Tuesday, October 18, 2011

Reasons Why We Lost: Two Parties

This one is not only a reason why we lost. It is a reason why we have lost before. And if we don't fix this, it'll keep happening.

Few people outside the Conservative family understand just how brutal the Red Tory-Blue Tory debate is. Whether we're in or out of government, the debate never stops.  Everything- even the name "Progressive Conservative" and what that's supposed to mean - is a flashpoint.

Some people say that this is a good thing, in that it defines us from the Liberals. I beg to differ. The Liberals, as I've pointed out, care about exactly one thing, and that is social progress. Everything you see as being wrong with Ontario is something they see as being just another bump on the road as we move forward together. So, us investing countless hours fighting with each other over What Our Party Stands For may feel good, but it does nothing to help us defeat the Liberals.

HQ has to moderate between these warring factions and try to not get drawn in themselves, though they may wish to. These are the same people we rely upon to create the strategy that will win elections. They bear responsibility for the loss- that much is obvious- but maybe if they didn't have to deal with metric tons of emails and phone calls complaining about how our stance on the HST wasn't exactly what it should be, maybe they could have made a little more progress.

At times, this nonsense debate can divide our party for months. Think about the whole Carleton Mississippi Mills fiasco. The results are, as I maintained earlier in the year, meaningless. An MPP who thought he could barely represent his riding and still stay elected was challenged and lost. We are conservatives and we expect that sitting members should not be given a free ride. Even with the Liberal cheering section watching every move, it should have been a day at the office for our party. Instead, it mushroomed into a massive dirt-kicking match that had to be moved to Ottawa proper because they couldn't hold all the people who wanted to make their voice heard.

Now, I wonder: Just how many of the people who turned out for this demolition derby actually volunteered during the election? Is it possible that most of the people who self identify as Conservatives in this province are more interested in fighting the other side than they are fighting the Liberals?

At some point, both the Red Tories and the Blue Tories, Progressive Conservatives and Principled Conservatives, are going to have to understand that we can either focus on winning, or we can focus on trying to show everyone how Progressive/Principled we all are.

Meanwhile, the Liberals are having a ball watching us beat each other up. There came a point near the end of the election where the Liberal spin was both "Lowell Green is giving a What Went Wrong speech" and "John Tory is mad about for the sex-ed flyers" at the same time. The Liberals know both sides are one perceived slight away from walking away from the table, folks. They don't care if they have to speak out of both sides of their mouth on this.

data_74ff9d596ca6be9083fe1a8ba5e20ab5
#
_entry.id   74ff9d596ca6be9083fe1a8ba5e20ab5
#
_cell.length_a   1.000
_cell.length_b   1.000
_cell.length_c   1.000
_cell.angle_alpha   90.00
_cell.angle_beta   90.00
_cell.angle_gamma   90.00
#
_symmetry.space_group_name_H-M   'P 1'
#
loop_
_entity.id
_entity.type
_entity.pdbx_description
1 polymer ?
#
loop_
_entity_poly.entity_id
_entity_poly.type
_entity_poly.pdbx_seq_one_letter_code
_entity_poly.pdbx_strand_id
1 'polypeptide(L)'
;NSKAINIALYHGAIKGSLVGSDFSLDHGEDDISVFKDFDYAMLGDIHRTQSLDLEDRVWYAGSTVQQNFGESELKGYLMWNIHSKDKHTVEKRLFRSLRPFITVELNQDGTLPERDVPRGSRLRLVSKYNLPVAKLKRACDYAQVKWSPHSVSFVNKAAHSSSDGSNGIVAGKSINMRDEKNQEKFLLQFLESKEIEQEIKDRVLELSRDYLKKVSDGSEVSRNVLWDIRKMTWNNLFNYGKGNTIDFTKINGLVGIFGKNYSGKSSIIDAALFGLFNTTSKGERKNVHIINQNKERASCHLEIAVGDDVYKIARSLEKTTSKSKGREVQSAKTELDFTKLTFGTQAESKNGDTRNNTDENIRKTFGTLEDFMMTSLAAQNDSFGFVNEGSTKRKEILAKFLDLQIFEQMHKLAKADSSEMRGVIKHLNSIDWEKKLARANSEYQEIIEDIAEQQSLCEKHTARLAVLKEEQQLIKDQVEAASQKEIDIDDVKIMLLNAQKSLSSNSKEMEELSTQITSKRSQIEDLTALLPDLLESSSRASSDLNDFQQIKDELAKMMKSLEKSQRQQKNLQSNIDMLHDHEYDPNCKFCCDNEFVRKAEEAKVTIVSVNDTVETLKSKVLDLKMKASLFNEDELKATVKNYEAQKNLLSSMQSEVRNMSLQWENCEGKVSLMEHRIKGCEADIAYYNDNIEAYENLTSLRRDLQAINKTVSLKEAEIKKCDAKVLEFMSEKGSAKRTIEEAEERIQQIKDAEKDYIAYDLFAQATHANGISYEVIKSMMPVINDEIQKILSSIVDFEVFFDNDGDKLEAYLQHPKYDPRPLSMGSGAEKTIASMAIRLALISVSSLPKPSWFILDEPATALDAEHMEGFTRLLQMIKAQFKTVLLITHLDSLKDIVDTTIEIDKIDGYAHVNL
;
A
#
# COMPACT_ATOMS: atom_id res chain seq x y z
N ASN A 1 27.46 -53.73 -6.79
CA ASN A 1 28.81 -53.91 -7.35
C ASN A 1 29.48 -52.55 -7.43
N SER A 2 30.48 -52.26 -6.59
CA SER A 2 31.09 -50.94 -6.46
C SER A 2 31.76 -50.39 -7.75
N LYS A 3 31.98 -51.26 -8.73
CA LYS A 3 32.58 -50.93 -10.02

I guess I can't stop people from making themselves unwitting tools of the Liberals, because they'd rather be right than have to put their own feelings aside. I can point out, as I've done innumerable times already, that people seem to have an easier time putting those feelings aside when it comes to Harper and Ford, because both of them are already in government.

And how, you may ask, did Harper and Ford get into government despite having to deal with the same problem? By enforcing the cone of silence. By telling both sides that if they can't settle this debate like grown-ups, that they are persona non grata within the party. By making those who would otherwise criticize them for being unprincipled afraid to speak out.

Hudak must learn the lesson that he cannot count on the conservative infrastructure to support him unless he makes it clear that he's in charge. It will be difficult for him to do this, being a low-key, nonconfrontational person by nature, so if he cannot do it himself the way Harper can then he must have people in his inner circle who can do it.

But right now, it isn't being done. A Sun News endorsement should be a no-brainer given a choice between McGuinty and Hudak. Candidates should not be going rogue or speaking off message, EVER. And anyone who attacks the leader personally, regardless of the election result, should not expect to have their ideas listened to.

1 comment:

  1. Progressive conservatives are in my opinion Liberals or at best Libertarians. Funny, but the word Libertarian has the root 'Liber' in it?? Anyways, we can agree that fiscally we are going down the tubes and that should be enough to get agreement on how to defeat the enemy. I think the Liberals won the election for three reasons: one, pandering to minorities and immigrants as usual, two, despite McGuinty being a sleazeball, the media couldn't bear to take him down. Heck even the Toronto Sun, couldn't endore Hudak. Three, the elites didn't want a conservative tri-fecta of any kind, even if it was good for the economy, they have their own personal agenda and too many right-wingers makes them nervous. A bonus reason is that I think the Liberals cheated like hell in Toronto. (real conservative)